Someone recently remarked that with two popes living and a pandemic raging throughout the known world, we now know what it feels like to have lived in the 14th century.
While it might make for a cute internet meme, the comparison has a lot of holes in it.
Nevertheless, with so much division in contemporary societies, wars percolating in several parts of the world, geopolitical rumblings, more and more people facing starvation, age-old beliefs being called into question, and civil liberties under pressure everywhere in the globe, some people feel there has never been a time in history when things feel so fragile.
Reading history is a good antidote to that feeling — an exercise that assures us that our world has been through much of the same in the past.
The same applies to the Church. It’s true that there is more and more secularism and less faith in many societies. One might be tempted to think that in a generation or two, Christianity will be a minority religion in the world.
“Christendom has had a series of revolutions and in each one of them Christianity has died,” G.K. Chesterton wrote in The Everlasting Man. “Christianity has died many times and risen again; for it had a God who knew the way out of the grave.”
That historical perspective is worth much more than a hundred attempts to explain what’s happening today through contrived theories.
But when you’re dealing with 2,000 years of Christian history, who but the most dedicated of historians has time to read even a fraction of the volumes and volumes on the history of the Church?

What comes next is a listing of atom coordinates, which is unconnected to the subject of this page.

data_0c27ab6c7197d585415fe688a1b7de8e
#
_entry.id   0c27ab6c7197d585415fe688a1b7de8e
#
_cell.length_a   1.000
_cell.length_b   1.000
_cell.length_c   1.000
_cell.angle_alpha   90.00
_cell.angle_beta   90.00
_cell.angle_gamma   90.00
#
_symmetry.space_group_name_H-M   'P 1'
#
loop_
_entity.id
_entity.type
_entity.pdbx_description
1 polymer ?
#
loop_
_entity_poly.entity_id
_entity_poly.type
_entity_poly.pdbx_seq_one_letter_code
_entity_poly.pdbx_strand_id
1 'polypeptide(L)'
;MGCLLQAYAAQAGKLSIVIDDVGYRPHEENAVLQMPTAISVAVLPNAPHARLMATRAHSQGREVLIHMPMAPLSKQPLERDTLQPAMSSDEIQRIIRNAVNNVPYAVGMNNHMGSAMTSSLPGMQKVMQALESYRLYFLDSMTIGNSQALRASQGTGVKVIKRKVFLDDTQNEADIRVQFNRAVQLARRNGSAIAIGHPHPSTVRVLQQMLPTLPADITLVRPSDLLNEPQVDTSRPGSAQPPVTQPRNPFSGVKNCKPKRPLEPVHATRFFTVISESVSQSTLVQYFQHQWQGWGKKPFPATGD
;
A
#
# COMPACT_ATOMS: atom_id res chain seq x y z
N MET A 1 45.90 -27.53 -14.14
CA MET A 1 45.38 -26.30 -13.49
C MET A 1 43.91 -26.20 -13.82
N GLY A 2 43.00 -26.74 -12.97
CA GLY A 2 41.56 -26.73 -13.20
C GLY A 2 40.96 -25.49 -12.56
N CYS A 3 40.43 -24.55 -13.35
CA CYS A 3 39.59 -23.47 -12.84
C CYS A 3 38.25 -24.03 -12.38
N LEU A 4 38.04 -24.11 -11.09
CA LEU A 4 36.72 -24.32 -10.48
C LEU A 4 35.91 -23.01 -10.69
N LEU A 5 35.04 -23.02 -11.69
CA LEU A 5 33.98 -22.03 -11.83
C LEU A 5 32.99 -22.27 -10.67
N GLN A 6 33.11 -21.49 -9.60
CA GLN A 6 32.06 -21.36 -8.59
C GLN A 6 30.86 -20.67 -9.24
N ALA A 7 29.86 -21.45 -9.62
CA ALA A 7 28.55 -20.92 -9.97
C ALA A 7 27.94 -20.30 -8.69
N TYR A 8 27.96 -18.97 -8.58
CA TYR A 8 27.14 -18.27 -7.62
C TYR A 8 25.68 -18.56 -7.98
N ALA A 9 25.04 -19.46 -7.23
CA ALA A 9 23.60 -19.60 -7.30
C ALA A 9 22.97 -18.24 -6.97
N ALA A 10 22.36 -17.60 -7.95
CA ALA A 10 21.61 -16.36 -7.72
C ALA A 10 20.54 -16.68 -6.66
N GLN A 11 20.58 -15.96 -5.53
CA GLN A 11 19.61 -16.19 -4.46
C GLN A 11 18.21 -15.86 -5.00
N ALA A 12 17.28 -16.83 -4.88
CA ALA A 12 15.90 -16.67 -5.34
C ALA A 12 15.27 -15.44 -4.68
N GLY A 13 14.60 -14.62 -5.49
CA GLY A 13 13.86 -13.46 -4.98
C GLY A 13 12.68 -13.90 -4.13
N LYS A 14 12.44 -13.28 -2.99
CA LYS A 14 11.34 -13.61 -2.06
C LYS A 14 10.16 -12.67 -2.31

If you’re not quite sure where to begin, we have a little guide for you. We’ve reached out to a number of historians and Catholic thinkers with the question, “If you could recommend just one book, what would you say is the best work on Church history?”
While considering this list, it’s good to bear in mind a caveat that one of our sources pointed out.
“After 30 years of teaching Church history, I have concluded that there is no good single-volume history of the Church that is suitable for the general reader,” said Dominican Fr. Augustine Thompson, Professor of History at the Dominican School of Philosophy and Theology in Berkeley, California. “There are many good books on specific aspects of Church history. For example, Eamon Duffy’s Saints and Sinners on the papacy. Or Knowles and Obolensky’s volume The Middle Ages in the old series ‘The Christian Centuries.’”
But all the one-volume histories have two problems, Fr. Thompson said. “One seems the case for all of them: except for the small period and place the author is an expert on, they are written from dated and flawed secondary literature. The second problem is that they too often have an ideological axe to grind. That is to say, they were written to forward some political or theological project in the contemporary Church favored by the author.”
History of the Church, by Hubert Jedin and John P. Dolan
That said, Fr. Thompson adds that the only Church history that he knows of that does not have those problems is Jedin and Dolan’s History of the Church. But, he said, “it is really an academic handbook and is in 11 volumes.”